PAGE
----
Mushroom deaths: Weird twist as poisoning victims are buried after Erin Patterson speaks out
A couple who died of suspected mushroom poisoning in Victoria’s South Gippsland have been laid to rest in a low-key private ceremony.
The family of Gail and Don Patterson, who died a day apart nearly a week after eating a beef Wellington dish believed to contain poisonous deadly mushrooms, were buried in a private service ‘with only close members of the family”.
Their son’s ex-wife, Erin Patterson, cooked the meal and remains a suspect but is not in custody.
A family spokesperson would not confirm whether Ms Patterson, as well as the two school-age children she has with ex-husband Simon Patterson, attended the funeral service.
The couple will be honored again at a public memorial service next week.
The service will be held for Gail and Don Patterson on August 31 at the Korumburra Recreation Center.
“The Patterson family expressed their deep gratitude for the outpouring of love, support and understanding during this difficult time,” read a statement from the family.
Don and Gail Patterson were buried quietly at a private service attended ‘only close family members’ just over three weeks after they were allegedly fatally poisoned by a Beef Wellington lunch containing Death Cap mushrooms .
Simon Patterson reportedly celebrated his parents’ private funeral earlier this week with his children, although it’s unclear if his ex-wife Erin Patterson attended the service.
“In keeping with the wishes and character of Don and Gail, the family has chosen to commemorate their lives in a way that reflects their values and the love they shared with their community.
Gail and Don Patterson, both 70, died in hospital after having lunch at a home in Leongatha, southeast Victoria, three weeks ago on July 29.
Ms Patterson’s sister, Heather Wilkinson, 66, also died after the meal while her husband, Baptist minister Ian Wilkinson, remains in hospital in a critical but stable condition.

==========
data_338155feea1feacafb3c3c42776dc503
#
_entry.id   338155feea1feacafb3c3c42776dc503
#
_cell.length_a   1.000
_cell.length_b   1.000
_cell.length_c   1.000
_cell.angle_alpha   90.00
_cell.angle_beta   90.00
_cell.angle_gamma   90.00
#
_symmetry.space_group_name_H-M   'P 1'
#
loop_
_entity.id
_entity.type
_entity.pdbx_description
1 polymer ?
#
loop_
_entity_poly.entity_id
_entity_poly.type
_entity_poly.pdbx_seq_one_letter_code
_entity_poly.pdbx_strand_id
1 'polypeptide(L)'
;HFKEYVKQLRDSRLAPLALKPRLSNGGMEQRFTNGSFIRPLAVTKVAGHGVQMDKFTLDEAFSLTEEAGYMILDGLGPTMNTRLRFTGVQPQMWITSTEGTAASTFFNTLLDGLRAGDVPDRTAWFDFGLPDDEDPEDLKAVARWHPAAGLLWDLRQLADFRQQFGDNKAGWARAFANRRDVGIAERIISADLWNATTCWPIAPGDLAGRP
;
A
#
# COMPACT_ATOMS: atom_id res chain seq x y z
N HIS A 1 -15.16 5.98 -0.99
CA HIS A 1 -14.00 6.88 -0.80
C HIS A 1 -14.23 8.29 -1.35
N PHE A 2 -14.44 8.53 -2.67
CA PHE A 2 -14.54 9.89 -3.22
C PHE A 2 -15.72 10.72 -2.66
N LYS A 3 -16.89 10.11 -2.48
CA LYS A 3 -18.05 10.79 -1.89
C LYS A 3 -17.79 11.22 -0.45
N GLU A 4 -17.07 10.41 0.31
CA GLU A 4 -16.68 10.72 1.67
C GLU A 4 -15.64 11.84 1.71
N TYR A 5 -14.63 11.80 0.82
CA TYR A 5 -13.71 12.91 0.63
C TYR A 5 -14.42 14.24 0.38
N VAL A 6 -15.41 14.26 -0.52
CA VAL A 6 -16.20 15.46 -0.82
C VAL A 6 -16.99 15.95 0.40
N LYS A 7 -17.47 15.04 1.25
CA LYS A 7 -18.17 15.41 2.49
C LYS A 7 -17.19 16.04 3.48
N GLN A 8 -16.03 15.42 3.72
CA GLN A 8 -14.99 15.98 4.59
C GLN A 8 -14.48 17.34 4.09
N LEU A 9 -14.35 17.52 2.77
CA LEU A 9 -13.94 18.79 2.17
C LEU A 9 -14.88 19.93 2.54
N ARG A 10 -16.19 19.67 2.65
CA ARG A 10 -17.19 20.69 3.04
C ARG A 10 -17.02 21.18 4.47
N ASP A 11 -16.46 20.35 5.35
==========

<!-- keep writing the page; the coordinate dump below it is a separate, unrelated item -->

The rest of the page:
Police believe all of their symptoms were consistent with poisoning from deadly mushrooms.
The Pattersons’ daughter-in-law, Erin Patterson, is considered a person of interest because she cooked the lunch that allegedly led to the deaths.
She was questioned by the police and released without charge, but has been under intense media scrutiny ever since.
In a statement to police, Ms Patterson said she made Beef Wellington pie using button mushrooms from a major supermarket and dried mushrooms bought from an Asian grocery store.
Erin Patterson cooked the Beef Wellington lunch that allegedly contained Death Cap mushrooms, which contain the world’s deadliest toxins.
Gail Wilkinson also died after eating lunch, but her husband, Baptist pastor Ian Wilkinson (right), is still alive and in need of a liver transplant in hospital.
Don and Gail Patterson, who were buried in a private service, will be honored at a public memorial in the Victorian town of Korumburra next week.
The 48-year-old said her ex-husband was due to attend lunch but pulled out, while her children were also away from home at mealtime.
Ms Patterson said her children ate the leftover beef Wellington the next day, along with the scraped mushrooms.
She also said she ate a portion and then suffered severe stomach pain and diarrhea, contrary to detectives’ suggestion that she did not become ill.
Victoria Police did not comment on Ms Patterson’s statement other than to say she had not been caught by officers, nor did they provide any updates on their investigation.
Victoria’s Department of Health is required to act in the event of a food safety incident.
There have been no ordered recalls of mushroom products in the state since the alleged poisonings.